One of the biggest differences though is, that Remy was lefthanded and , at least in the late 90s, he handed this skill onto his students, in his Tapi-Tapi. I don´t say that Ernesto does not have left handed techniques (his son Jan-Jan is left handed and supposed to be really good) but he did not teach to everybody. Remy made all of his students do the right and the left hand in his Tapi-Tapi.

On a very personal note I think, that Remys Modern Arnis was a lot deeper, what really showed in the comparason of the Freestyle of Ernesto (which was very special to him and one should not show this to lower belts, because it was the "secret of the art"). But compared with the amount of techniques, their depth and how intricate and sophisticated they are in the Tapi Tapi, the Freestyle now seems quite shallow to me.

One last word. Remy was not only a Grandmaster, to me he was a Gand Master, also on a personal level. He was caring and tried to make you learn and make you good. He was very sure about himself and his position. I did not have this impression at all with Ernesto.

I hope that helped.
But please keep in mind, that this is a very personal view and the others might have had different experiences with both of the Presas brothers.

Regards from Germany
Dieter Knüttel
« Last Edit: November 10, 2010, 09:29:22 AM by Hock »


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Re: Remy "vs" Ernesto: Styles
« Reply #1 on: December 31, 2007, 11:34:51 PM »


I have them all of the double stick sinawali recorded in my "Ernesto book"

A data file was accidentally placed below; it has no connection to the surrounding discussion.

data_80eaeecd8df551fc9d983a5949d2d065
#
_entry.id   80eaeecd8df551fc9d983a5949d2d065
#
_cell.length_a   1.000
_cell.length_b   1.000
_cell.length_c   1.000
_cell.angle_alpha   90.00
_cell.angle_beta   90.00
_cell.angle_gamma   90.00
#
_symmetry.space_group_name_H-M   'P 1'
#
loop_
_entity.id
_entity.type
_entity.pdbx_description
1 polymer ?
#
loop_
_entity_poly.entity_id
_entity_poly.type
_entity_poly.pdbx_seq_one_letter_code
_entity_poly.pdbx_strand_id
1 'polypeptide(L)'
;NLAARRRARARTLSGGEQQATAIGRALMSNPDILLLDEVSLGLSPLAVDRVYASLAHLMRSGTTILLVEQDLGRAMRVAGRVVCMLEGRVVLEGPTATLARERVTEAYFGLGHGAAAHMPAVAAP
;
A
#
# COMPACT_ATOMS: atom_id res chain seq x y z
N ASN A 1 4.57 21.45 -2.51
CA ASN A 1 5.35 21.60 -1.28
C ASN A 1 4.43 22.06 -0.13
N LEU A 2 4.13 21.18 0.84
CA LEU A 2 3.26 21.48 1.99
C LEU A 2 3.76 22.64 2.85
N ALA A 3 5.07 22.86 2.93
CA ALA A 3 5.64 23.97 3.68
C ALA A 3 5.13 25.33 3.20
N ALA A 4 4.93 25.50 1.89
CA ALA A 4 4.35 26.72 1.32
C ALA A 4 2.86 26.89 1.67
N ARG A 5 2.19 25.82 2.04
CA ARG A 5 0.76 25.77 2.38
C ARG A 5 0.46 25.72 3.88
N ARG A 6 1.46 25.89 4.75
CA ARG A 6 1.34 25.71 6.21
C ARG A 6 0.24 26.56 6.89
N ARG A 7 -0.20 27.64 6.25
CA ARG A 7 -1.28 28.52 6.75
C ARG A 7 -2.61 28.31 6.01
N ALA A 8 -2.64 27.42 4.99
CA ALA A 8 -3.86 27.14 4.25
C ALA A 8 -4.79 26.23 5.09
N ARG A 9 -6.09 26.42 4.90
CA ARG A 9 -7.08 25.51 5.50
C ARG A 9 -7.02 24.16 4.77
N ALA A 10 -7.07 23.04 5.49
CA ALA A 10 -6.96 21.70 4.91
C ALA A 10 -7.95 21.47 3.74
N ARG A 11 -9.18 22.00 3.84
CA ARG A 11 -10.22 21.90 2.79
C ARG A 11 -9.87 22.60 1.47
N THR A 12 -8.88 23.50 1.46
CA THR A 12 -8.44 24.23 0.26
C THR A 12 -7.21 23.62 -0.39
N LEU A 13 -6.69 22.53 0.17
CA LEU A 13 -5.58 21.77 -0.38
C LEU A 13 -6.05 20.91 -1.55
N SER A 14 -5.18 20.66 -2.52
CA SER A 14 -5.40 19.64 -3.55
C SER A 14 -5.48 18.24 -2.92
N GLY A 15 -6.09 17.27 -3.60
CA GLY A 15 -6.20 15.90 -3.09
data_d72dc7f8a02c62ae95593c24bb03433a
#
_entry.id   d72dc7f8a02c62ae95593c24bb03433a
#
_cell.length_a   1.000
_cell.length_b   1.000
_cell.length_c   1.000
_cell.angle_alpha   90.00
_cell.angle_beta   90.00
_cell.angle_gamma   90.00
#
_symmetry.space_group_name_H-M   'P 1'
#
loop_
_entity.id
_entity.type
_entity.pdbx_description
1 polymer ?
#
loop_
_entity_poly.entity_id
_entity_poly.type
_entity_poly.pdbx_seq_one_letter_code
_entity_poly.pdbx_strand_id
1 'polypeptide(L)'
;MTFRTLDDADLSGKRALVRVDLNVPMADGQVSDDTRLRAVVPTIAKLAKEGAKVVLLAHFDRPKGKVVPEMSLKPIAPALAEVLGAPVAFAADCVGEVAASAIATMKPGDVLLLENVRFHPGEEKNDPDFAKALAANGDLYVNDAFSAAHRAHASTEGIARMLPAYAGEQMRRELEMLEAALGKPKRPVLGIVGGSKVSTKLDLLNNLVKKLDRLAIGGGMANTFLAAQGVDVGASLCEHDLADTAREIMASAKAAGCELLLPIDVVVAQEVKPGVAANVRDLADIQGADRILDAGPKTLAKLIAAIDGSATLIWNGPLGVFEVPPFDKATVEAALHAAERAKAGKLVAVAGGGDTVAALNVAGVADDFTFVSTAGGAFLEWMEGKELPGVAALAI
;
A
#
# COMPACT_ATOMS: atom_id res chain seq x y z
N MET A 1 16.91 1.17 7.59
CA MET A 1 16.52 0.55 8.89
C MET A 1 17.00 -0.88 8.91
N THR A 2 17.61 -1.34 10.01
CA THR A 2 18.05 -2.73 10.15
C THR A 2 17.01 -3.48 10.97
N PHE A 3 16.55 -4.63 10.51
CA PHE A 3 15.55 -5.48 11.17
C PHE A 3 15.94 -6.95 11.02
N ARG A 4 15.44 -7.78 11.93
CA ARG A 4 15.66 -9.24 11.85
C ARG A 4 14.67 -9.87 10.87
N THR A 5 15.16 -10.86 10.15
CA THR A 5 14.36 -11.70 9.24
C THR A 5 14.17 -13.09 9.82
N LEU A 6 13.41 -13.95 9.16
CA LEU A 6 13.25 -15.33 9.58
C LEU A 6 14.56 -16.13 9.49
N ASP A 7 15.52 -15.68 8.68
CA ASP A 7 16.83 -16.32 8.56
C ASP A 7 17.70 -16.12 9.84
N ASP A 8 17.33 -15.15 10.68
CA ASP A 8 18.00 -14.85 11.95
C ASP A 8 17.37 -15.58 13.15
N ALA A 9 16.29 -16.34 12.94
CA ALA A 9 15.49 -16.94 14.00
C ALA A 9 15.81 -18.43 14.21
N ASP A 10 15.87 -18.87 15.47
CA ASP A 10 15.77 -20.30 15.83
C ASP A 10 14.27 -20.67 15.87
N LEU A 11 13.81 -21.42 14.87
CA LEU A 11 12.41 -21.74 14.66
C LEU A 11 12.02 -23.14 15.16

'Advanced' is being able to do the basics, despite what else is happening. 

Our Country won't go on forever, if we stay soft as we are now. There won't be any AMERICA because some foreign soldiery will invade us and take our women and breed a hardier race!"  --- Chesty Puller, USMC

Boar Man

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Re: Remy "vs" Ernesto: Styles
« Reply #2 on: February 26, 2008, 02:47:09 PM »


I think Dieter meant that Remy had three sinawalis, as we have discussed this before.

I debated this over the internet on different forums about the difference between GM Remy and GM Ernesto's styles.  But to the practictionars from over in the PI and the people who responded on the forums, Modern Arnis was part of what is now called Kombatan or they thought they were learning Modern Arnis.

I always thought they were different due to GM Ernesto's classical look about him, the vast quantiites of sinawalis and double stick material, the knife and espada dage work in  Kombatan, as well as the combative feel about the art.  GM Remy taught different material to us here in the states.